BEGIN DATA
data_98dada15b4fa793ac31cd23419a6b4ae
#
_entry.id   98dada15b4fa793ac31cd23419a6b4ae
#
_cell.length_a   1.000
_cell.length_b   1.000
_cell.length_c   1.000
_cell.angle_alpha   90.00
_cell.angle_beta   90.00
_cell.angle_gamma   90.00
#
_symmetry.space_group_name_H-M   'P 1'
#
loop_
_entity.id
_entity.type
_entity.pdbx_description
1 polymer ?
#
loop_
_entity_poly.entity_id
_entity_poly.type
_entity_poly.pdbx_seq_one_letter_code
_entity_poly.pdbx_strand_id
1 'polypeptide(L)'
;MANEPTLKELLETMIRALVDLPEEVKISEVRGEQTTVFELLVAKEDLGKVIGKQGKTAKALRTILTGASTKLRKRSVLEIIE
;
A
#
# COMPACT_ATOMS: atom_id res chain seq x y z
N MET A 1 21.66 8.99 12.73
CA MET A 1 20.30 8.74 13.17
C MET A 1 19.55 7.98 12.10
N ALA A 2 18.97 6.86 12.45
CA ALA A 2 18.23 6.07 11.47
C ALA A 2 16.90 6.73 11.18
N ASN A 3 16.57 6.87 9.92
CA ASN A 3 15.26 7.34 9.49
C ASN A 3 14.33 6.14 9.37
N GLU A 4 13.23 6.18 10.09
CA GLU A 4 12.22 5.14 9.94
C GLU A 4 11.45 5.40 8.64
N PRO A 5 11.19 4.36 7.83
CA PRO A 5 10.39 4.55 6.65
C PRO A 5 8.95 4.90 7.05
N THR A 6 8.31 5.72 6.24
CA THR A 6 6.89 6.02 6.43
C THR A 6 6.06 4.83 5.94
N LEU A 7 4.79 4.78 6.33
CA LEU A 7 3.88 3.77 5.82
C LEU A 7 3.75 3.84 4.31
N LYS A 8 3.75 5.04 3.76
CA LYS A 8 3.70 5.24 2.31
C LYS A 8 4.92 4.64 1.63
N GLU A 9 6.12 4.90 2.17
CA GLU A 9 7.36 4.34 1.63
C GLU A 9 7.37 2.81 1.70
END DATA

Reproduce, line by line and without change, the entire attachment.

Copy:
data_98dada15b4fa793ac31cd23419a6b4ae
#
_entry.id   98dada15b4fa793ac31cd23419a6b4ae
#
_cell.length_a   1.000
_cell.length_b   1.000
_cell.length_c   1.000
_cell.angle_alpha   90.00
_cell.angle_beta   90.00
_cell.angle_gamma   90.00
#
_symmetry.space_group_name_H-M   'P 1'
#
loop_
_entity.id
_entity.type
_entity.pdbx_description
1 polymer ?
#
loop_
_entity_poly.entity_id
_entity_poly.type
_entity_poly.pdbx_seq_one_letter_code
_entity_poly.pdbx_strand_id
1 'polypeptide(L)'
;MANEPTLKELLETMIRALVDLPEEVKISEVRGEQTTVFELLVAKEDLGKVIGKQGKTAKALRTILTGASTKLRKRSVLEIIE
;
A
#
# COMPACT_ATOMS: atom_id res chain seq x y z
N MET A 1 21.66 8.99 12.73
CA MET A 1 20.30 8.74 13.17
C MET A 1 19.55 7.98 12.10
N ALA A 2 18.97 6.86 12.45
CA ALA A 2 18.23 6.07 11.47
C ALA A 2 16.90 6.73 11.18
N ASN A 3 16.57 6.87 9.92
CA ASN A 3 15.26 7.34 9.49
C ASN A 3 14.33 6.14 9.37
N GLU A 4 13.23 6.18 10.09
CA GLU A 4 12.22 5.14 9.94
C GLU A 4 11.45 5.40 8.64
N PRO A 5 11.19 4.36 7.83
CA PRO A 5 10.39 4.55 6.65
C PRO A 5 8.95 4.90 7.05
N THR A 6 8.31 5.72 6.24
CA THR A 6 6.89 6.02 6.43
C THR A 6 6.06 4.83 5.94
N LEU A 7 4.79 4.78 6.33
CA LEU A 7 3.88 3.77 5.82
C LEU A 7 3.75 3.84 4.31
N LYS A 8 3.75 5.04 3.76
CA LYS A 8 3.70 5.24 2.31
C LYS A 8 4.92 4.64 1.63
N GLU A 9 6.12 4.90 2.17
CA GLU A 9 7.36 4.34 1.63
C GLU A 9 7.37 2.81 1.70